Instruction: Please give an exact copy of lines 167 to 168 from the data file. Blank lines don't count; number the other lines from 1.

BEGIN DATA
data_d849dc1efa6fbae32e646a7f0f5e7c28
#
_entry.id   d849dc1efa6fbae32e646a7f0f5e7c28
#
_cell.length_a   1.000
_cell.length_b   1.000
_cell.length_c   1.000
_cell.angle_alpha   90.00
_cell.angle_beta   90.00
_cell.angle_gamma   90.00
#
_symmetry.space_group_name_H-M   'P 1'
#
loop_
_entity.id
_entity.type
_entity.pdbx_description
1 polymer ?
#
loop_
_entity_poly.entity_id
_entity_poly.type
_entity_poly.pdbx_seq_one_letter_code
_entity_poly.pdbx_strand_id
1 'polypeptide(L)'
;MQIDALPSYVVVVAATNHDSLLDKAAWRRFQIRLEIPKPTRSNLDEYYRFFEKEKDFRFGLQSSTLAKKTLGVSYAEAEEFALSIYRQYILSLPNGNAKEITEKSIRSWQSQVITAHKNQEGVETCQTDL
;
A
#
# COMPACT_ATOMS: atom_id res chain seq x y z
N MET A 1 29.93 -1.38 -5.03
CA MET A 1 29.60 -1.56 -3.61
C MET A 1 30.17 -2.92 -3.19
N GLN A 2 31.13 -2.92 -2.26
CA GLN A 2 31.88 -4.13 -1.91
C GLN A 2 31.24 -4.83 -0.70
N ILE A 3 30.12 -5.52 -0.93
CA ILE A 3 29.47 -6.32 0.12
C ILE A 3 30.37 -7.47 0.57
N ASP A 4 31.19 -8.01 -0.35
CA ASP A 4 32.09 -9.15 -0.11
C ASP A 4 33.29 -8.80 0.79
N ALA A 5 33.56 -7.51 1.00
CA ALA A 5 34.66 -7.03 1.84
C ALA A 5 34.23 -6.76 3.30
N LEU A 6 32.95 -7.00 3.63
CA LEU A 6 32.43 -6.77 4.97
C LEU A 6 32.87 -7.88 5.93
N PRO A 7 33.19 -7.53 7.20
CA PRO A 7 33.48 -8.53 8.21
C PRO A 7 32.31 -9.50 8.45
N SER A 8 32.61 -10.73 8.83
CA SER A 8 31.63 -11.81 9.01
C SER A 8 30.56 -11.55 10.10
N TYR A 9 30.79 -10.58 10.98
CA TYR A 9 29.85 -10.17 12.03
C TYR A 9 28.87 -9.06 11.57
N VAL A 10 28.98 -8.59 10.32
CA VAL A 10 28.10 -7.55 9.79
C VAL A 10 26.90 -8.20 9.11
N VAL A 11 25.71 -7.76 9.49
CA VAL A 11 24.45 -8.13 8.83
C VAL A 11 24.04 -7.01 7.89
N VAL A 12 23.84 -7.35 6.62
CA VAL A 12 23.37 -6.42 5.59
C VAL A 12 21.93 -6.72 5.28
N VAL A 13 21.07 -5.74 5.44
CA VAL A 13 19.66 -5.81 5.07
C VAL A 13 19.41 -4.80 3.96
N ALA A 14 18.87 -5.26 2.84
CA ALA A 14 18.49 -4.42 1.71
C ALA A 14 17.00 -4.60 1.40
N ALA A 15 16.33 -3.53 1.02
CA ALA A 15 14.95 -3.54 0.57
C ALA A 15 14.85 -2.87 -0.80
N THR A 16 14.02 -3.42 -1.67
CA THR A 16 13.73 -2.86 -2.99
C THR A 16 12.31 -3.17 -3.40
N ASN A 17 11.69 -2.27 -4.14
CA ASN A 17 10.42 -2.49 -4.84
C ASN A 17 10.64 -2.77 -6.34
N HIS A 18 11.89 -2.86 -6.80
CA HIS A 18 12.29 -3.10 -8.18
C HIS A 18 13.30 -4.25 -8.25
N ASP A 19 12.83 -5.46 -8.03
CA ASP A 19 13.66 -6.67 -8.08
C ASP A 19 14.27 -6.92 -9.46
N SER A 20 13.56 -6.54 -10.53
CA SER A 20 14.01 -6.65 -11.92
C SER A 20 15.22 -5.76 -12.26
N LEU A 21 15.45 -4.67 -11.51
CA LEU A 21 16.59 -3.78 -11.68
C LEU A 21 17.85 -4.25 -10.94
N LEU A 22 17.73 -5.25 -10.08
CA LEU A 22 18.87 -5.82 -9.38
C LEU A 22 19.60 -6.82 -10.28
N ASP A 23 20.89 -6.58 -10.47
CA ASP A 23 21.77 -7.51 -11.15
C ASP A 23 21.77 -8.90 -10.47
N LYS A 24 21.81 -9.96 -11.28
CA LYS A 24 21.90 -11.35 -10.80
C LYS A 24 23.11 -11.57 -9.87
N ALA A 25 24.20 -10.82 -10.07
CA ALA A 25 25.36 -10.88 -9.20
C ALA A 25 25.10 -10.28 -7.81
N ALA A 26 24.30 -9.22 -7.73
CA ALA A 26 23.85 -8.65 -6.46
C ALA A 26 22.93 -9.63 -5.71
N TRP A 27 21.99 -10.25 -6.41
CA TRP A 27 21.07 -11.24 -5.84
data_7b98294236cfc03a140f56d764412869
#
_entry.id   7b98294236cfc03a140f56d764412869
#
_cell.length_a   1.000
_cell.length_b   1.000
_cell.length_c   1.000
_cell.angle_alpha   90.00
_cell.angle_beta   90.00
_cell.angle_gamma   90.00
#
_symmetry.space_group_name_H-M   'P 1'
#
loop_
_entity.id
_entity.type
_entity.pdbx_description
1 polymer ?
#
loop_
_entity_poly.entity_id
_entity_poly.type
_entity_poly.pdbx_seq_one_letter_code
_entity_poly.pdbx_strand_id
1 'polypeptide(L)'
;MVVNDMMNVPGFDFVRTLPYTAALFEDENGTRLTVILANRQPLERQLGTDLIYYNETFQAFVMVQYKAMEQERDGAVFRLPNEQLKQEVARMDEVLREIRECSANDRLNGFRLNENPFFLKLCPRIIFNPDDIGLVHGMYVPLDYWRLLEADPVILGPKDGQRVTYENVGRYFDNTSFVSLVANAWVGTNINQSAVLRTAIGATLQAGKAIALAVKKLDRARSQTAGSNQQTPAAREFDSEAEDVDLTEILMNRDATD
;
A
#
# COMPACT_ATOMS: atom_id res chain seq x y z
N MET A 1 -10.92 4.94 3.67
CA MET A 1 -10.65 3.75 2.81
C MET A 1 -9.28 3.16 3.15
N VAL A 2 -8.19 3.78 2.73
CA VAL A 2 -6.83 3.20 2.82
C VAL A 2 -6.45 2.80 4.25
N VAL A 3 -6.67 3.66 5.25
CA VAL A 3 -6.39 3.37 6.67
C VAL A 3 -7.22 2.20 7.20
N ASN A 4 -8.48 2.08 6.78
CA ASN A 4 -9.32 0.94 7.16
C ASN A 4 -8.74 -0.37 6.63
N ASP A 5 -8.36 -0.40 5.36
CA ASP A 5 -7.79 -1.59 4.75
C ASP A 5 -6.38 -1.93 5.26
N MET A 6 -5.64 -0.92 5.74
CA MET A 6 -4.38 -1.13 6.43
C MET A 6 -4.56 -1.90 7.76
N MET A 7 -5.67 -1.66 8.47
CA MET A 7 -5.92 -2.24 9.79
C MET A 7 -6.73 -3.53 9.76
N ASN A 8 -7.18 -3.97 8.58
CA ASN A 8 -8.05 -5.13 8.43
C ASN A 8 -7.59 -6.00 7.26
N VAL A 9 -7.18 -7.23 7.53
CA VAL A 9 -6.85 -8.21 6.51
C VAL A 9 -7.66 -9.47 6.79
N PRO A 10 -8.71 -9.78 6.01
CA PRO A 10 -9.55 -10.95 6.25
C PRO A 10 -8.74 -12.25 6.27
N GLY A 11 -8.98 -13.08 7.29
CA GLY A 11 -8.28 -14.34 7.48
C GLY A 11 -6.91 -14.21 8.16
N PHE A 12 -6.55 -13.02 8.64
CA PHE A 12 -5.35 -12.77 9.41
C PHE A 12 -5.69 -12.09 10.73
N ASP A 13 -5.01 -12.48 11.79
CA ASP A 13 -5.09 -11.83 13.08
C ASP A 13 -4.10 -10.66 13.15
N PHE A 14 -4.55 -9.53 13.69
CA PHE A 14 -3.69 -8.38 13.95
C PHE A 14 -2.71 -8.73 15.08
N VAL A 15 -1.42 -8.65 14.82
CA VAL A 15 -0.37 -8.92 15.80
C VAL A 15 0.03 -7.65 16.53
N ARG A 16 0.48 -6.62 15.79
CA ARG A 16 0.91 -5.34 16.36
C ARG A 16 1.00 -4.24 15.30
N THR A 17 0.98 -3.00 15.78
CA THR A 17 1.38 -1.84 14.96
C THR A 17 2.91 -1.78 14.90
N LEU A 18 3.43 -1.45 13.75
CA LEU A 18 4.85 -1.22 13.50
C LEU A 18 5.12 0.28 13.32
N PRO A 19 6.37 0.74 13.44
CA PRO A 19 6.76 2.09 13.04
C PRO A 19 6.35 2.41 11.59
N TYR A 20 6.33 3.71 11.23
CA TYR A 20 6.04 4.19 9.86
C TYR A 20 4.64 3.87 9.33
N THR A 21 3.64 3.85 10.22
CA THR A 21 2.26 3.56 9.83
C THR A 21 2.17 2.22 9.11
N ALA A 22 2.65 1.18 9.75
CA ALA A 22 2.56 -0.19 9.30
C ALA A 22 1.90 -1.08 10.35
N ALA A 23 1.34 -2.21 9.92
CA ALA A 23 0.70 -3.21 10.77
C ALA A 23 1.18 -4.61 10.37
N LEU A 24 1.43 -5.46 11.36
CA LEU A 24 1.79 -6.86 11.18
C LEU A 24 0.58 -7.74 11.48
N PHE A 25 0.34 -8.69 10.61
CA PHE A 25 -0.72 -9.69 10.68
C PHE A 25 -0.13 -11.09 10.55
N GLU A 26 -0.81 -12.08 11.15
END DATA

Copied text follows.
C VAL A 9 -7.66 -9.47 6.79
N PRO A 10 -8.71 -9.78 6.01